In the wake of the recent tragedies that have befallen the victims of Boston, New Town and others, Americans have found themselves asking a number of profound questions about who they are as a society.

At the heart of the issue lays the debate over values and how they relate to public security. Where does one person’s right to own tools of lethality trespass into another’s right for an expectation of safety? To what extent should the officials tasked with the provision of protection be allowed to investigate potential threats to the public before the rights of those they are sworn to safeguard no longer exist?  In the end, it boils down to the basic question of whether Americans want to have a safer country with restricted rights, or a more volatile one with greater freedoms. While the road to resolving these issues will be long and arduous, I believe the American people to be resilient and in possession of the capabilities to do so; despite the ineffectual nature of the US Congress. Luckily for them, Americans as opposed to Israelis posses the advantage of having the basic values of their nation laid out in the Constitution. Despite its flaws and the dated nature of part of its statutes, it at least defines the goals that the American people and government are supposed to strive for in creating a more perfect union.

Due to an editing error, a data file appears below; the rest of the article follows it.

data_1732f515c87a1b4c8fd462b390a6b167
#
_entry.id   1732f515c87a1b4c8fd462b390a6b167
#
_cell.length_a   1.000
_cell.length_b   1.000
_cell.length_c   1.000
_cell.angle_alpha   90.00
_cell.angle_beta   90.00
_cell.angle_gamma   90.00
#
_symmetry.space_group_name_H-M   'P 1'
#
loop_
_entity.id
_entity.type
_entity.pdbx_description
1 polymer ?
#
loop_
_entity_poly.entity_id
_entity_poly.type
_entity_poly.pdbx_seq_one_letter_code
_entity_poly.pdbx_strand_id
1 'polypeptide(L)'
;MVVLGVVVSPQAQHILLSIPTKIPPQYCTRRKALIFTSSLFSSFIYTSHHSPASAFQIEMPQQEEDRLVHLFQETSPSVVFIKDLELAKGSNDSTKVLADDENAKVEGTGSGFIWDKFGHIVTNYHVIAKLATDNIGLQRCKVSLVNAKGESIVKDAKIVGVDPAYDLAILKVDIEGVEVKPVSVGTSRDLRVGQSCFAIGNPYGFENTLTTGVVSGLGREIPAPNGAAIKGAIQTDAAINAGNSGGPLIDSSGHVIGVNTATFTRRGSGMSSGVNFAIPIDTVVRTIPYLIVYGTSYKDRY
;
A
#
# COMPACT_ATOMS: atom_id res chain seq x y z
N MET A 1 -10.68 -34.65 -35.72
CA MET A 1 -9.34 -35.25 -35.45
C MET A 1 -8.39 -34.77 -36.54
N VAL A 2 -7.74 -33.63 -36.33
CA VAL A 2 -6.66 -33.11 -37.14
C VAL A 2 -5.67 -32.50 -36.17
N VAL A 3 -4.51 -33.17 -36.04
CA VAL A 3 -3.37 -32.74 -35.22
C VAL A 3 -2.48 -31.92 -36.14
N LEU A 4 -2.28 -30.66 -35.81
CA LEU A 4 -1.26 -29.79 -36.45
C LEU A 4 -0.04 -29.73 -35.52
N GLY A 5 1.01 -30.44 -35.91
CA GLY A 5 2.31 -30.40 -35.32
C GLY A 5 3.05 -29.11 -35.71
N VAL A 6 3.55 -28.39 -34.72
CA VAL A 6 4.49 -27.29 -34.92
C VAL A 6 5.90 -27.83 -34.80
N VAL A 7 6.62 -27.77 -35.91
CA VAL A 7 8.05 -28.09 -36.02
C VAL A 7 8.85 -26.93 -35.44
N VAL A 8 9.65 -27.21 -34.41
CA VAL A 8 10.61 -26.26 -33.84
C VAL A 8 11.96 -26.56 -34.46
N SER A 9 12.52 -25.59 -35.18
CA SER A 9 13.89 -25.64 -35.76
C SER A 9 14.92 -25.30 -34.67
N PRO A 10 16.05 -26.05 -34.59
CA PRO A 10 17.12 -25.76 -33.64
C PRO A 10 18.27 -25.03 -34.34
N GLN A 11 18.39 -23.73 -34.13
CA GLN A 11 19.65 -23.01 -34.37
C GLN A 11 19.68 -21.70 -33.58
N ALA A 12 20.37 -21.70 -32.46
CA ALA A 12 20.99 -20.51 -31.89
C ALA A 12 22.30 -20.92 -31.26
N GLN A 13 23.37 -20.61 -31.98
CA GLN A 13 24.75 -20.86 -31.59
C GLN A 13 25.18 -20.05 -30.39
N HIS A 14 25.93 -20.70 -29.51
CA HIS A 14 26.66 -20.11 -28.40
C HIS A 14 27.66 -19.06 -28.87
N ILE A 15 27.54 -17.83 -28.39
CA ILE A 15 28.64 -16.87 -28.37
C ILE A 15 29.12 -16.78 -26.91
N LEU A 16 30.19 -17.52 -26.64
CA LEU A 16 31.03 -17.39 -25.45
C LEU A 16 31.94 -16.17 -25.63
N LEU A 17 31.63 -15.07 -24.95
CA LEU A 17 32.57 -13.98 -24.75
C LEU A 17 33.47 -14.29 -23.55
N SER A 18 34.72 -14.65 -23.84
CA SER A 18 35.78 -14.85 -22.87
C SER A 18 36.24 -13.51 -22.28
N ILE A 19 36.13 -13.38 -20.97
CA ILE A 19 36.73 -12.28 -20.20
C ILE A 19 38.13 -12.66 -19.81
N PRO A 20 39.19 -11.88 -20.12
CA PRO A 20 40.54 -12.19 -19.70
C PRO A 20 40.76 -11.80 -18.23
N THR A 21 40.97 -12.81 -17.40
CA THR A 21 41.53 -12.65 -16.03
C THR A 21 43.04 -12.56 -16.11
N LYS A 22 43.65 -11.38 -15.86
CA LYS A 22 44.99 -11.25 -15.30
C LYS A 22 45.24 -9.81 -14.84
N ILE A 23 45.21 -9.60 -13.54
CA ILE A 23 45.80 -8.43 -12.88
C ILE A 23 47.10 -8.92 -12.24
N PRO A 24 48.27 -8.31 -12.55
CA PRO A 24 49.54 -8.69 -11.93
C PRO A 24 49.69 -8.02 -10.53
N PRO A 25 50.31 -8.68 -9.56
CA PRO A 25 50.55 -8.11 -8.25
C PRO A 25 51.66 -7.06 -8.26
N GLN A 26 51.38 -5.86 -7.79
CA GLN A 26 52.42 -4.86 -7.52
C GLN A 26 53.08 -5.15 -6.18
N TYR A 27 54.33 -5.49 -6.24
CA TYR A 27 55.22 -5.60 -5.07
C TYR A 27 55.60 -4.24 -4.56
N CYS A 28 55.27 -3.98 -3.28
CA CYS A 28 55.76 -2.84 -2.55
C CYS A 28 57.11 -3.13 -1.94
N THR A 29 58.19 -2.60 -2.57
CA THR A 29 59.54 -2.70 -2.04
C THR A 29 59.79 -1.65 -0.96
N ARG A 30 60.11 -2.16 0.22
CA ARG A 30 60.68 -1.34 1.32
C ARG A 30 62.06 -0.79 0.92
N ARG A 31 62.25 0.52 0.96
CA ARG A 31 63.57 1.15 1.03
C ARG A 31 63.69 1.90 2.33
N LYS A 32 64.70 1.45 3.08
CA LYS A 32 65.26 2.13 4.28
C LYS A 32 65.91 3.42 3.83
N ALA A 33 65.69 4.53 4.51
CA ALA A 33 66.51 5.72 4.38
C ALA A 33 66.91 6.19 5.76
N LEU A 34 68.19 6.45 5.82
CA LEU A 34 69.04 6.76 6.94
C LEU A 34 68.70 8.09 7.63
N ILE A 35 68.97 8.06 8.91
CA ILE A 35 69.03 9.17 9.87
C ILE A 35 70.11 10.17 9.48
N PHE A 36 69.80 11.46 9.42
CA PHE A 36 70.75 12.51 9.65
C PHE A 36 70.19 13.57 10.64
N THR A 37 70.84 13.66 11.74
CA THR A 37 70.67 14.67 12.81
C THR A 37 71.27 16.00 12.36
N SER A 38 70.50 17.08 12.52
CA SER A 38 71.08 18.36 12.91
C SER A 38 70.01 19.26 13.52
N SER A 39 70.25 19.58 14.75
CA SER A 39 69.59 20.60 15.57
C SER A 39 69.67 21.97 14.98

At the same time that our friends and family in the United States are asking themselves these questions, we here in Israel have duty to address our own outstanding debates. What do we as Israelis want for ourselves? Since the founding of the state, we have made dreams into realities. We have gathered the exiles, built thriving cities and contributed a wealth of knowledge to humankind with our technological advances. However after 65 years of Independence, we have so far failed to define ourselves. Are we a Jewish state? What does that even mean for us in our modern understanding? What are our democratic values and how do they play into our policy vis-à-vis the Palestinian question? What are we doing to resolve the greater Arab-Israeli conflict that has dogged us since before there even was a state and bring about true security through peace? Does our government represent all of its citizens or just those of certain economic, sectorial or ethnic qualifications? These are just some of the questions that I ask myself as I attempt to build my life here.

Even as others are forced to face tough challenges to their images of self, let us not miss an opportunity for some much needed introspection. While avoiding these essential issues may have been excusable in the time immediately following the founding of the state, it is embarrassing that we as a nation are yet to resolve them. Are we so afraid of what may arise out of this internal conversation that we will continue to repress them? While some politicians have seized upon hot button issues like ‘Sharing the Burden’, (of which I do support) we need to dig deeper. We need to go down to the root and ask ourselves where we want to be as a society. What steps are necessary to ensure that we will pass on a better Israel than the one that we received? For our sakes, and those of future generations, I hope that we find the courage to do what is needed.